29 August 2013

When Jesus Healed a Blind Multitude

Picture the scene with me.

You're walking with a crowd down the street of a city, and you have to squeeze by someone begging.  Maybe a street musician, maybe clean cut, maybe not.  You don't want to stop because there's someone important ahead you want to keep up with, trying to grasp every word.  You don't have time to stop, but the question comes anyway, from a blind beggar.

"What in the world is going on?  Why the crowd?"

It's Jesus.  You pause long enough to say those two words before moving on, pushing your own way closer.  And then, when the cries of the blind man get louder as he attempts to be heard by the Everlasting Ear, you pause again to tell the ragged man on the sidewalk not to bother.

Jesus has more important things to do than listen to a blind man's cries.

You and I, reading the story in Luke 18:35-43, know that's a complete lie.  We self righteously side with Bartimaeus, mentally placing ourselves a notch higher in the kingdom than those selfish crowd members.

Yet how many times a day do we believe that lie?

I'm not important enough for Jesus to listen to me.

Or, I don't believe person x, y, or z is as important as I am, and I'm sure Jesus agrees with me.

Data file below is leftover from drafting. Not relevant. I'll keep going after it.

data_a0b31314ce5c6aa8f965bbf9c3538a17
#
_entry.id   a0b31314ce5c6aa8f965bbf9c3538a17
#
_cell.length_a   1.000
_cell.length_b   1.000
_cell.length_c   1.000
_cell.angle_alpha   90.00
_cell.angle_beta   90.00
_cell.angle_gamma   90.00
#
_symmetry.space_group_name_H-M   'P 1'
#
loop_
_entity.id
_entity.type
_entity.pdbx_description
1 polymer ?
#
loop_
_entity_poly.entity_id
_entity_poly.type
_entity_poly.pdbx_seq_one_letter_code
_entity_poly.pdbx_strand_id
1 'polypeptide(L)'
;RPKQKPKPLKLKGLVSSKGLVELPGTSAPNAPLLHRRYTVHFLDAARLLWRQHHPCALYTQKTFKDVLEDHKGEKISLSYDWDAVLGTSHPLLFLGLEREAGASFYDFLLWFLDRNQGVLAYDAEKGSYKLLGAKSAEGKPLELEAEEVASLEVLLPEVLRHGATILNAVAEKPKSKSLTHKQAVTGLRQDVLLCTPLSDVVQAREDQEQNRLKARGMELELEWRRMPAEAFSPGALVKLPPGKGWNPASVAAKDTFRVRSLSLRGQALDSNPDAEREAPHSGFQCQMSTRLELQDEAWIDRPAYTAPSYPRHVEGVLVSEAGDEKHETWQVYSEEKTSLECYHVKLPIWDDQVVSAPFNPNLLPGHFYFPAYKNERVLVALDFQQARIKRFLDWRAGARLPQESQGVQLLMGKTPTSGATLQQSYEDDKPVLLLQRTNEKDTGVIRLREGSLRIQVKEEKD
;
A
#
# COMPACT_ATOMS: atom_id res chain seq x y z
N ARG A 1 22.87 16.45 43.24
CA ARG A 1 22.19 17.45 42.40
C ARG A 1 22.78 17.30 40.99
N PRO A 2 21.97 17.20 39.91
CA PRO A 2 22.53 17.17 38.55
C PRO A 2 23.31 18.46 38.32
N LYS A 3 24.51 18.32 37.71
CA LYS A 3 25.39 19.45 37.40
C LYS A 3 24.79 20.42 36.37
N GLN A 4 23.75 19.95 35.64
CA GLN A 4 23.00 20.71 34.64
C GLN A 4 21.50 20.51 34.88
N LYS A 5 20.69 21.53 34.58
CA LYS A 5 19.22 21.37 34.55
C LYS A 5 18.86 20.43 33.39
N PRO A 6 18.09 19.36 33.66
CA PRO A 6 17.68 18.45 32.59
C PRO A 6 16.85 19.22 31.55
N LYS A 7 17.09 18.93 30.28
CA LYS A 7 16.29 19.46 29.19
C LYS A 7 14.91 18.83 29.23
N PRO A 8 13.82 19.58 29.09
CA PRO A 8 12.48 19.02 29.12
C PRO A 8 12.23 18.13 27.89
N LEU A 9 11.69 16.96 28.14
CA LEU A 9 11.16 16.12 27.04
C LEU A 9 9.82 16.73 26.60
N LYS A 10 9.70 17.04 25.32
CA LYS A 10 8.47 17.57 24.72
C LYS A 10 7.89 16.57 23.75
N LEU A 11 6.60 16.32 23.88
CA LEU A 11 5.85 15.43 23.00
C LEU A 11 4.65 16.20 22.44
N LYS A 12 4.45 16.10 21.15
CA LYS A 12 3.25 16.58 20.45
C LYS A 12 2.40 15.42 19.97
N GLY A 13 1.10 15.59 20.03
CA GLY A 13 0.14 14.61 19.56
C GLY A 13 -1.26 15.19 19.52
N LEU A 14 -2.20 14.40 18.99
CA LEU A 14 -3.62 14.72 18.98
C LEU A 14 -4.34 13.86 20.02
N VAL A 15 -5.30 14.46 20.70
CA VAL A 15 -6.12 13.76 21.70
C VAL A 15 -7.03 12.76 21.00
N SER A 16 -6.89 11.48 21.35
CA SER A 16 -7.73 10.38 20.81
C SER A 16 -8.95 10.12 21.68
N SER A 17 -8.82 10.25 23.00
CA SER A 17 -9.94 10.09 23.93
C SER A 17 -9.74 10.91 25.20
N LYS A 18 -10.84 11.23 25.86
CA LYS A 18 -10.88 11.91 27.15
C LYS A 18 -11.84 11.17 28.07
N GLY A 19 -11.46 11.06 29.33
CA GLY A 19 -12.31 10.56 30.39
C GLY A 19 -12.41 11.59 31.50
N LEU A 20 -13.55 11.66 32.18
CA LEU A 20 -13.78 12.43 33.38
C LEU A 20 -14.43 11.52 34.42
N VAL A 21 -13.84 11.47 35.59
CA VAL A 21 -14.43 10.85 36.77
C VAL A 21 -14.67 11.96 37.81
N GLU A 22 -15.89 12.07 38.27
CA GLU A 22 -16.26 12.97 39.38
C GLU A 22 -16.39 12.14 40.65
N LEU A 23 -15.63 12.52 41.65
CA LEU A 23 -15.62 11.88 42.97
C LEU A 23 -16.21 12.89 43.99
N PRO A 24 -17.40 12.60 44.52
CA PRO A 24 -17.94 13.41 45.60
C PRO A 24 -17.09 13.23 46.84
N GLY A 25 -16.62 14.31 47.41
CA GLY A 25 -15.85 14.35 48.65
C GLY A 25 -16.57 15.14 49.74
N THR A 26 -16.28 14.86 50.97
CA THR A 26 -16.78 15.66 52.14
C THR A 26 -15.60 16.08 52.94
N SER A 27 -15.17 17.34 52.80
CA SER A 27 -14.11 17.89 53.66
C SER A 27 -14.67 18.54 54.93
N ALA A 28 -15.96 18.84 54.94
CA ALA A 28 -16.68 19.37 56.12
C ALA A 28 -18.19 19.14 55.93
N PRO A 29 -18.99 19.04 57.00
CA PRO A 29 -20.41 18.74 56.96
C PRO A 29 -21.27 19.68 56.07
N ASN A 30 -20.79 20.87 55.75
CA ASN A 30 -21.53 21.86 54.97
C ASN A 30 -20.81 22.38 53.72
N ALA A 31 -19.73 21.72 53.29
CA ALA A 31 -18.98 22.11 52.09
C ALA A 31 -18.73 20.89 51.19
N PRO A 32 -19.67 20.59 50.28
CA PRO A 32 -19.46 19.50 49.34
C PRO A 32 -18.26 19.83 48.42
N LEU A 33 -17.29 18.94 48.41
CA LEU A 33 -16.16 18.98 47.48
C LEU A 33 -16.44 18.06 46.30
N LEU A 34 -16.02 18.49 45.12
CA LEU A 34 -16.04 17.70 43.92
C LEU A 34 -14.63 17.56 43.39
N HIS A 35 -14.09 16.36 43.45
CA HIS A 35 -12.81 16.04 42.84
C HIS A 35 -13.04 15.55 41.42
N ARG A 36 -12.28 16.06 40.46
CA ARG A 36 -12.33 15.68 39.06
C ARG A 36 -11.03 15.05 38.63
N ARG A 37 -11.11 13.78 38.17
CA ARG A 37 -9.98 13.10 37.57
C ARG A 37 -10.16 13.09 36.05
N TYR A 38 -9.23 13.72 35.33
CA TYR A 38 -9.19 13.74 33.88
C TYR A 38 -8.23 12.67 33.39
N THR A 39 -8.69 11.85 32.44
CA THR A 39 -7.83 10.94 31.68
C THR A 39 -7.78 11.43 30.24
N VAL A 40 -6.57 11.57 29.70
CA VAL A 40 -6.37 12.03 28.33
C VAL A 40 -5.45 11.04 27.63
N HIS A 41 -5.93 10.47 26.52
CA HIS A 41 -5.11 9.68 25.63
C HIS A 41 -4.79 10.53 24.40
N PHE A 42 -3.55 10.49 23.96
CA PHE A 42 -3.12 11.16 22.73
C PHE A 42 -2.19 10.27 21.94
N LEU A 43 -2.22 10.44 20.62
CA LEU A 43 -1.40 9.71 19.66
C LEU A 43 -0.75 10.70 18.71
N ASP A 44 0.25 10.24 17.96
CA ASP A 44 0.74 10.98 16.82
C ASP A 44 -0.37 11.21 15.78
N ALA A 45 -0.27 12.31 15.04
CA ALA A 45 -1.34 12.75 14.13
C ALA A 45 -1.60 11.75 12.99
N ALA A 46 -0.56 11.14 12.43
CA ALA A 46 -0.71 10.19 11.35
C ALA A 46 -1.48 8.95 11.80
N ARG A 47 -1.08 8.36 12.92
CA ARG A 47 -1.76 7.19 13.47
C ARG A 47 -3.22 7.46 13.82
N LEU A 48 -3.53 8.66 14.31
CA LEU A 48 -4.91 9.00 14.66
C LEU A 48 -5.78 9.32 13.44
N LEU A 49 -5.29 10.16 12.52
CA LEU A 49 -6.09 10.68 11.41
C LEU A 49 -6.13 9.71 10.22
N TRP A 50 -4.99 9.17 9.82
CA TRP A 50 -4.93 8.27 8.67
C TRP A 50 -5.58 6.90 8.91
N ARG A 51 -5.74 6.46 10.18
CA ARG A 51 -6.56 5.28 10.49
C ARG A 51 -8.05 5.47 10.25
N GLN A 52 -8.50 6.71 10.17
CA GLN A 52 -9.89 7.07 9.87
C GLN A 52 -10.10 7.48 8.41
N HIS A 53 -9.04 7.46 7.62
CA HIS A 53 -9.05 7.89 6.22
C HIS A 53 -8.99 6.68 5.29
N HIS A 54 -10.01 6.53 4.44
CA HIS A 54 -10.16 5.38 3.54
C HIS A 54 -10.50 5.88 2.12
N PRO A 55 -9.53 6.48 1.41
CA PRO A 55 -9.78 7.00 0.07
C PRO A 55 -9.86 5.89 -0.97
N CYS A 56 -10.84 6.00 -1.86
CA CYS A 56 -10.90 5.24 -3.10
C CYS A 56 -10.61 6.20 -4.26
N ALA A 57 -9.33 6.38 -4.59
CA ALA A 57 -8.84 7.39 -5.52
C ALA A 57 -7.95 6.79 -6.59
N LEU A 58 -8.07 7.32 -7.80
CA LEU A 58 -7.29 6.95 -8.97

We can't think those thoughts without them coming through in our actions.

Jesus knew that when He heard the voice of the blind man and the rude voices of the multitude.  And rather than moving toward the man in mercy, by His action proving His love, He commanded that the very ones who rebuked the man who cried out to God for help be the ones to bring him to Jesus.

They, too, needed healing, and obtained it by obeying the command.  In so doing, the relinquished their pride and selfishness, and acknowledged God's grace as a free gift to all.

Perhaps this blessing of twofold healing is still the reason Jesus would have us bring others to Him.  Perhaps in the exercise of our witness, our own hearts become transformed.

1 comment:

  1. What great insight!
    I am really enjoying your blog!
    Lisa :O)

    ReplyDelete

Greetings, fellow climbers! Leave your marks on the steps--I'll be delighted to hear from you.